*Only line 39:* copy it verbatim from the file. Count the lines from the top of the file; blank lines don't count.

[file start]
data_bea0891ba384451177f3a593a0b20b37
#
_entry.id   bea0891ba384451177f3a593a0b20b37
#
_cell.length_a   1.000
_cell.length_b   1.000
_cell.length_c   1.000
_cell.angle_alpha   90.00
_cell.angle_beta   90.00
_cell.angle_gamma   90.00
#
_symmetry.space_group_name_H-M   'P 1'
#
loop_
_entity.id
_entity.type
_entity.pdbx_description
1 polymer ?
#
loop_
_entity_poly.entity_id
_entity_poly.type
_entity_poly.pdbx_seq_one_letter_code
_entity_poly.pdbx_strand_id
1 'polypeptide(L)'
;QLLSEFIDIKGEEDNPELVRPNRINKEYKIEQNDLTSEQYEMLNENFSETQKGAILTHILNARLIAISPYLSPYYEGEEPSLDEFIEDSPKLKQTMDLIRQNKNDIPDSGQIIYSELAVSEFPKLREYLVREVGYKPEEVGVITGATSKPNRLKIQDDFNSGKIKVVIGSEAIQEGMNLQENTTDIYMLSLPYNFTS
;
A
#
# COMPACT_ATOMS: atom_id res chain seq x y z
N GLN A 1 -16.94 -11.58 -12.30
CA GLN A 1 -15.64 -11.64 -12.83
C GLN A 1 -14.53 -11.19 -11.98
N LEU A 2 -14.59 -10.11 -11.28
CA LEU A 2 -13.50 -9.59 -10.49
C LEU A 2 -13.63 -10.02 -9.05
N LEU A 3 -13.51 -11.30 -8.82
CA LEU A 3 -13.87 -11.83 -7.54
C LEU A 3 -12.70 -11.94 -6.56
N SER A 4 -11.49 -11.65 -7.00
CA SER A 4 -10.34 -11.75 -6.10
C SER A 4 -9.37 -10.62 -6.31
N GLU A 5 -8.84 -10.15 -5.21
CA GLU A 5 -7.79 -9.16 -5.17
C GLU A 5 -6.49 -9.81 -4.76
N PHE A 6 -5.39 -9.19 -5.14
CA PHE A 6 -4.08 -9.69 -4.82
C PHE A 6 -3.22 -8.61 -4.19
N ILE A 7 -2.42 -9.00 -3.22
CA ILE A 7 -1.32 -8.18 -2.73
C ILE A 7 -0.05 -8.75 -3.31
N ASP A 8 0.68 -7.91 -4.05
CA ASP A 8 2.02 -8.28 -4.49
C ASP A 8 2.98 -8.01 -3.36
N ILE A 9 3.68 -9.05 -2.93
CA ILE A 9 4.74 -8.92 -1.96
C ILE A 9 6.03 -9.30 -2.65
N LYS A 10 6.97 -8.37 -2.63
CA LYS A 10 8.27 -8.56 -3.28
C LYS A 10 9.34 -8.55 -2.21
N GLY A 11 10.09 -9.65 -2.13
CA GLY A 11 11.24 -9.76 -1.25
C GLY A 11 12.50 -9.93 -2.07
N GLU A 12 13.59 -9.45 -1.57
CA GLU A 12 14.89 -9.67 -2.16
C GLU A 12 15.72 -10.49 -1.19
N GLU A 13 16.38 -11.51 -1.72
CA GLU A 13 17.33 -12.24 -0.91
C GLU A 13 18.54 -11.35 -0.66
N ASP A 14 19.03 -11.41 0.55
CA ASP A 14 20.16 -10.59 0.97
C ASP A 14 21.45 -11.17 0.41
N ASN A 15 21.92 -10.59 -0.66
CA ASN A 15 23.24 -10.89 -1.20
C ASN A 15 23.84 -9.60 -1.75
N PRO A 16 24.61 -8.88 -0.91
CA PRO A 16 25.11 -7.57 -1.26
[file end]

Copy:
C LEU A 3 -12.70 -11.94 -6.56